Writing and Healing Prompt: Stepping Stones as a Way to Examine Your Life
Ira Progoff, a student of Carl Jung, who developed an elaborate process of journaling for self-discovery, one that involved binders and dividers and multiple colors, used the term stepping stones to describe a way of looking back and examining one’s life. I’ve always found his term evocative. I see the stones on a path with spaces between them, the stones stretching back as well as forward.
Our lives are a river of moments. The stones are those key moments—often ones we remember vividly—often ones where something of significance turned, or shifted.
In his book, At a Journal Workshop, Progoff writes:
They may come as memories or visual images or inner sensations of various kinds. Especially they may state themselves in the form of similes or metaphors in addition to expressing the literal facts of past experience. Let your attitude be receptive enough that the continuity of your life as a whole can present itself to you both in symbolic forms and in literal factual statements.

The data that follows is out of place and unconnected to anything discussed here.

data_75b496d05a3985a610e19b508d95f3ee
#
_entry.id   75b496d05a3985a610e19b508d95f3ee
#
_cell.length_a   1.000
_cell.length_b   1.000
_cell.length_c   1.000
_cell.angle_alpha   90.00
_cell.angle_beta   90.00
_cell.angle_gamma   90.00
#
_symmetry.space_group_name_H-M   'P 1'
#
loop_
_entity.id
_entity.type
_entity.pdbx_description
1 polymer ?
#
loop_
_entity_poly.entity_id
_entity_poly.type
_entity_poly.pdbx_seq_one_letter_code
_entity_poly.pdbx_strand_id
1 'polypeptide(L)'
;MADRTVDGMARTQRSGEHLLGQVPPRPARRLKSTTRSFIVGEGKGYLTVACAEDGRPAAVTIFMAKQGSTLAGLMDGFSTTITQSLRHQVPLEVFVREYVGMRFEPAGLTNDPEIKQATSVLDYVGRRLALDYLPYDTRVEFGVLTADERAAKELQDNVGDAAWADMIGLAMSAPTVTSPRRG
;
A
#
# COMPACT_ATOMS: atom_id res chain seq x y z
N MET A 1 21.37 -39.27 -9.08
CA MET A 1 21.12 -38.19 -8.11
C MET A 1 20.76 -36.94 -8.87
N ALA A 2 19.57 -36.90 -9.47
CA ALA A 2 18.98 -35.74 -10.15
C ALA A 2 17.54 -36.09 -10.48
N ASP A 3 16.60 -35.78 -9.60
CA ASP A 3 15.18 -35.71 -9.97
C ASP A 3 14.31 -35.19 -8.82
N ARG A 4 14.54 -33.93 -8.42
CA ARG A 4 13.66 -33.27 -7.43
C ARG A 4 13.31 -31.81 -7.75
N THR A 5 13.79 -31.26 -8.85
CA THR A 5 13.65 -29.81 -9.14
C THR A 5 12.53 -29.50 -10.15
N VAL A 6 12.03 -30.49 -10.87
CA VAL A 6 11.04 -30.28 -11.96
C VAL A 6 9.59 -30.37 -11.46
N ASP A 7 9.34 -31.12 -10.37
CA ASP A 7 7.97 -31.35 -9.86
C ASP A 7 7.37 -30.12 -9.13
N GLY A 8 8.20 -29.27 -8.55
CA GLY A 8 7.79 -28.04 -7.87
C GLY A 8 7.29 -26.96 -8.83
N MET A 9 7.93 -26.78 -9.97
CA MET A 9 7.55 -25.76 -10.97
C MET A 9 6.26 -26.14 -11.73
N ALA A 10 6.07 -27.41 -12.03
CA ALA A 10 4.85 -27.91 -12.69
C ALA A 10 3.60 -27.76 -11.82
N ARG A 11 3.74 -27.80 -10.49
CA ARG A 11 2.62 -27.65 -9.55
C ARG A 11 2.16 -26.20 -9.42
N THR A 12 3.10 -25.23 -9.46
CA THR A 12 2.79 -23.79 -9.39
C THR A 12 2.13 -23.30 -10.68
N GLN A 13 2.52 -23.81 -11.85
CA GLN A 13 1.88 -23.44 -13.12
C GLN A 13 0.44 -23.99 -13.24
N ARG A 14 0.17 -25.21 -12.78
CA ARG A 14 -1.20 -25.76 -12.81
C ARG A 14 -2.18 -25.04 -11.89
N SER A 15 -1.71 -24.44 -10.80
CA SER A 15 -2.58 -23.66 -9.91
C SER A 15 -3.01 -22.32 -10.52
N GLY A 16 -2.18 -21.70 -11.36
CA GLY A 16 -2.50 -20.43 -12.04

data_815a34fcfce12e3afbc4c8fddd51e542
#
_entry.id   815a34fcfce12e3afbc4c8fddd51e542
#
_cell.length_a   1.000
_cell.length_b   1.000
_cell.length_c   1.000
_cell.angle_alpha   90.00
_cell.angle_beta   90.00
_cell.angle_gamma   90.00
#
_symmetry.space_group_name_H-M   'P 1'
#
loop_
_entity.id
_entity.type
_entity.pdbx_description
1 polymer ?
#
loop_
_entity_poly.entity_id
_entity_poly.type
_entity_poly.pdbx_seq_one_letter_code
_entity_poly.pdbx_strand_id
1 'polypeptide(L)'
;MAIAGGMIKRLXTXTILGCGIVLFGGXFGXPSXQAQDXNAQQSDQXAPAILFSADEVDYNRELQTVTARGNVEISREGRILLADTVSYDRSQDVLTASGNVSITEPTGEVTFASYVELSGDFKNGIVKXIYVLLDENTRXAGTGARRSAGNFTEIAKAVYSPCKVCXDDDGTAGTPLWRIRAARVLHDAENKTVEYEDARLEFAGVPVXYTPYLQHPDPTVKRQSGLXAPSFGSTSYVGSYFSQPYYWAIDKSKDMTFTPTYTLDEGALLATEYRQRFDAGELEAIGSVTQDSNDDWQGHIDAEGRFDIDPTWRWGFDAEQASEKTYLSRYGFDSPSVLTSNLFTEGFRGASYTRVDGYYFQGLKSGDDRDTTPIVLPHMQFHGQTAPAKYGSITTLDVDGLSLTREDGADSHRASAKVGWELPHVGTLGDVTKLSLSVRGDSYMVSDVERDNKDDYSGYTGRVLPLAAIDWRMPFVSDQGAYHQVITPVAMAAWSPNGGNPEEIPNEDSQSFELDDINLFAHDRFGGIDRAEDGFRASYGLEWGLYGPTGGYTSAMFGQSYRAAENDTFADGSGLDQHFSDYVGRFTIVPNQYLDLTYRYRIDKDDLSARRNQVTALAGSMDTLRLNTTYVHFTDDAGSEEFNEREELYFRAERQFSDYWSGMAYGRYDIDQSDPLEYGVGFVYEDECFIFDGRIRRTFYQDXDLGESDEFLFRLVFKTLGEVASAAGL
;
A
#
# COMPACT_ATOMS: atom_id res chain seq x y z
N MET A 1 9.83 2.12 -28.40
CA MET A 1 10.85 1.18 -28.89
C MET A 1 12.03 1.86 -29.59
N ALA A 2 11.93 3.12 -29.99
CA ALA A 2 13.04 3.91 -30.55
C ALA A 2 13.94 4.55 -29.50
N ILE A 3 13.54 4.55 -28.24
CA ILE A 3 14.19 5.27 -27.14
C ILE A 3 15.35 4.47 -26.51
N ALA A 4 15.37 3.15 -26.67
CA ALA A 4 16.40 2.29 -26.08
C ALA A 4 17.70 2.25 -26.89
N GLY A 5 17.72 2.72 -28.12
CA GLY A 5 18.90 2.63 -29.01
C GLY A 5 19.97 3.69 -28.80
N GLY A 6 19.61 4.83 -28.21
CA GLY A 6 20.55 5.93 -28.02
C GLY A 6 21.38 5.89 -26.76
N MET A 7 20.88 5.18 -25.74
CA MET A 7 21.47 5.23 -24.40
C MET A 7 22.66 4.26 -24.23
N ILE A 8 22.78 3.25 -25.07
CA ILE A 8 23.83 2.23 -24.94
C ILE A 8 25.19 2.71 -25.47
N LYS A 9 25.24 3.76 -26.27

He compares the creation of stepping stones to a running broad jump. “We go back,” he says, “into our past in order to be able to leap forward into our future.”
He recommends “placing” eight or ten steppingstones. No more than twelve.
Simply naming the stepping stones is a beginning—and later, if one chooses, one can come back to a single stone and explore it in more depth.
The book, At a Journal Workshop, can be found here.
More about Progoff’s workshop process can be found here.
Photo by Chris Heaton at Geograph: a footpath over the River Rothay in Cumbria, Great Britain